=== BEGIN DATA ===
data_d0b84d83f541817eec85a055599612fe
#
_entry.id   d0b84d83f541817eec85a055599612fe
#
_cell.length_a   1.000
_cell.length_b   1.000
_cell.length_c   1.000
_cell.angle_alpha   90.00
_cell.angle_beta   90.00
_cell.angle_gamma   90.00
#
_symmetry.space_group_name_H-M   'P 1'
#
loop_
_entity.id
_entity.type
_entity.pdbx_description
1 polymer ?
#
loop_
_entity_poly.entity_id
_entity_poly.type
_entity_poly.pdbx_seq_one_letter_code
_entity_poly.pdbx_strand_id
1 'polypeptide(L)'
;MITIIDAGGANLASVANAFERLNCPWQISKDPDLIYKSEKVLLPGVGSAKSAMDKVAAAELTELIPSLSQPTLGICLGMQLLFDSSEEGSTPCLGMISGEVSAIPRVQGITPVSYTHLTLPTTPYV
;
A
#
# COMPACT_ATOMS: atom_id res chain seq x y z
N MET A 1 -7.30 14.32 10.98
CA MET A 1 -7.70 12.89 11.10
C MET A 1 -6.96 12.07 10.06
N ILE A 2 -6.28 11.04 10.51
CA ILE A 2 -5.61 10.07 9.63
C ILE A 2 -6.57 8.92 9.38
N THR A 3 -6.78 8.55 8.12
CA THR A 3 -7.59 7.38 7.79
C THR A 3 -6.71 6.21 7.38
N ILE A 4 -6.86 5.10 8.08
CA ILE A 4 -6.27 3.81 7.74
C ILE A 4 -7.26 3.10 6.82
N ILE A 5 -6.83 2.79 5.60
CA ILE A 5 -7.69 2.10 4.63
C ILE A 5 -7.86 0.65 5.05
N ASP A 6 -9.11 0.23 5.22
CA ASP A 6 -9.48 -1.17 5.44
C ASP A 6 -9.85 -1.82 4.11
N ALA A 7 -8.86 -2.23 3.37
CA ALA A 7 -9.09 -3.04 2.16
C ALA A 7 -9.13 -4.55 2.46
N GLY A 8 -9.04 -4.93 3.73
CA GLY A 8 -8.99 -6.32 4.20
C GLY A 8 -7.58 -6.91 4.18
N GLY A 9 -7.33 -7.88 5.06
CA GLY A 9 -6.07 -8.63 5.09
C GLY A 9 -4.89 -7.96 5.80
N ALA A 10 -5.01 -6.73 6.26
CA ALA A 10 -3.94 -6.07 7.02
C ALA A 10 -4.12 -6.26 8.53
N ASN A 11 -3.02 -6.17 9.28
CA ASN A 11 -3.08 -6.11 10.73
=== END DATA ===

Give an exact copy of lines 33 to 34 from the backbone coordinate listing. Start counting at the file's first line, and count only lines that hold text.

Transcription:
C MET A 1 -6.96 12.07 10.06
N ILE A 2 -6.28 11.04 10.51